By Maia Chavez
Originally published in the Mountain Weekly
“Hey, boy, your pants are falling down!” shouts Morgan LaFonte. The lunch table falls into stunned silence. Ten female faces, pink-cheeked with the morning’s hard riding, turn to see the object of LaFonte’s taunting. The boy in question stops halfway out the door of the warming hut, aghast. He is tall, lanky, maybe twenty, decked out in full gangsta gear, snowboard pants hitched to the level of his crotch. He can’t quite believe his ears.
“Yeah, you. Your pants are falling down,” LaFonte repeats, craning over her chairback to point at his rear-end. Her husky, tomboy voice rings out through the lunchtime crowd.
Snickers begin to erupt from LaFonte’s disciples. The boy is too stunned to realize that he has just received a hearty ribbing from an extreme snowboarding legend and virtual star of XGames ProBoarder.
LaFonte’s brand of fun takes some getting used to. This is a girl for whom a fully extended backflip is a “safety trick”, and whose fan-base consists largely of teenage boys. But it took her less than an hour to win over her group of trainees at Barrett Christy’s ReTreat Youself snowboard camp for women last week in Vail. The parochial school girl turned big mountain legend is part Evel Knievel, part girl-next-door, and one hundred percent infectious. Her offerings of bear-hugs, war-cries and waterbottles got a shaky group of beginners through their first half-day on a snowboard, and her steady hand had never-evers linking turns in a matter of hours.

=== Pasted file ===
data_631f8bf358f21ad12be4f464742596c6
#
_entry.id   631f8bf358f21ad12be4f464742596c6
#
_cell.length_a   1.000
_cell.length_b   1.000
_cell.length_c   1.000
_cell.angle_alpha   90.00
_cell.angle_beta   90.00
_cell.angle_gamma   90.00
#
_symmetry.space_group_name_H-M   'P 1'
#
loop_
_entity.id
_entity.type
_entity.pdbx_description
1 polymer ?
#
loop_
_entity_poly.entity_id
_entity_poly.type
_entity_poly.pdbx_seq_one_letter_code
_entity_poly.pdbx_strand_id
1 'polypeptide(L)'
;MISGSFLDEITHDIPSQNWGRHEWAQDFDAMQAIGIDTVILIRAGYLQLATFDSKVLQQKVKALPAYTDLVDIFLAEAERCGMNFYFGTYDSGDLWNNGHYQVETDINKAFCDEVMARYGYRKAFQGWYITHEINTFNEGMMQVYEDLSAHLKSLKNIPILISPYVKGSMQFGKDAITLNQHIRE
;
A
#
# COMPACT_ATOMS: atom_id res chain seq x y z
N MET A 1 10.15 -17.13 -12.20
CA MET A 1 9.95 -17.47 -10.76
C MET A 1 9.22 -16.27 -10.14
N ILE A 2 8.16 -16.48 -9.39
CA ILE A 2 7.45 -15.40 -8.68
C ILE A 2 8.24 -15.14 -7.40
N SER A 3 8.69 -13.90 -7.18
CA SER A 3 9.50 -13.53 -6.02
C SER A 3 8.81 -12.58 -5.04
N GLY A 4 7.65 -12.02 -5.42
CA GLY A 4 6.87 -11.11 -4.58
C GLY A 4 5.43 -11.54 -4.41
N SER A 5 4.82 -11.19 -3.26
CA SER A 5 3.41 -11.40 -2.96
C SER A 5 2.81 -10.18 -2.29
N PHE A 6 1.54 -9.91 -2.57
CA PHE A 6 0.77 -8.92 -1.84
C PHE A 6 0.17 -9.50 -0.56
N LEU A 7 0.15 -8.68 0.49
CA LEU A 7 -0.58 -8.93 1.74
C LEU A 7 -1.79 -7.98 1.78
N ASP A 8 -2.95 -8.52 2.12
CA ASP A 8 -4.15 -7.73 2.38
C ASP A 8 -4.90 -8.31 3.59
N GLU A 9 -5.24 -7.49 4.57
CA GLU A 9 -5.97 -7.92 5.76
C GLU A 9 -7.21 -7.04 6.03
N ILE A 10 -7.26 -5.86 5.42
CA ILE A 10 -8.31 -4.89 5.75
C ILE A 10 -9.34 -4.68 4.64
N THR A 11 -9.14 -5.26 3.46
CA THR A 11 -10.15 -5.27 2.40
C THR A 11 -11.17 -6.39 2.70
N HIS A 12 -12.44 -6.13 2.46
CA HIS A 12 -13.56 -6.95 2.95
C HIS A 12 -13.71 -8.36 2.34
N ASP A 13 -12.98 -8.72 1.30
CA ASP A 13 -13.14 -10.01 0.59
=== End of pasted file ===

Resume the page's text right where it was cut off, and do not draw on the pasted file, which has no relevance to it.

Ultimately, however, it was LaFonte’s gregarious, no-holds-barred personality, and those of fellow pro-coaches Barrett Christy, Megan Pischke and Rhonda Doyle, that made the ReTreat so irresistible to riders of all levels. These are fun girls, girls with energy to burn, girls who live the life you have always wished you could live.
Christy, the camp’s leader, has won more X-Games medals than any other athlete in the history of the competition. She has her own action figure, trading cards, video game characters, a signature Nike shoe and Gnu snowboard. She is also an eminently likable human being. In her spare time, although it’s hard to imagine she has any, she practices yoga, rides motor bikes, and surfs.
“I’d like to see people come back year after year to this camp,” she says. “Because no matter what level you’re riding at, you can get that one little adjustment you need to push you off the next plateau.”
Apart from winning last spring’s Showcase Showdown Quarterpipe competition and riding in Canada’s Molson quarterpipe tour over the summer, film star and X Games veteran Megan Pischke spends her time ripping up the backcountry on snowmobiles and snowboards with boyfriend and fellow pro-snowboarder David Carrier-Porcheron.
“I like to get as much mileage in the backcountry as I can, and it’s nice when your boyfriend can go along,” she says. “Just getting used to tossing around a six hundred pound machine takes some time and practice.”
For Pischke, the ReTreat is not only an opportunity to spread her knowledge around, but also, apparently, a chance to pick up some new riding buddies. “It’s rad — I get to meet new girls that live here and that I can ride with when I’m in town,” she says. “The cool thing is that I don’t have to be a coach to be a friend. These girls are good riders — they rip. I’m out of town so much filming and touring that I don’t get to meet a lot of people in Vail that I can have fun with when I’m here.”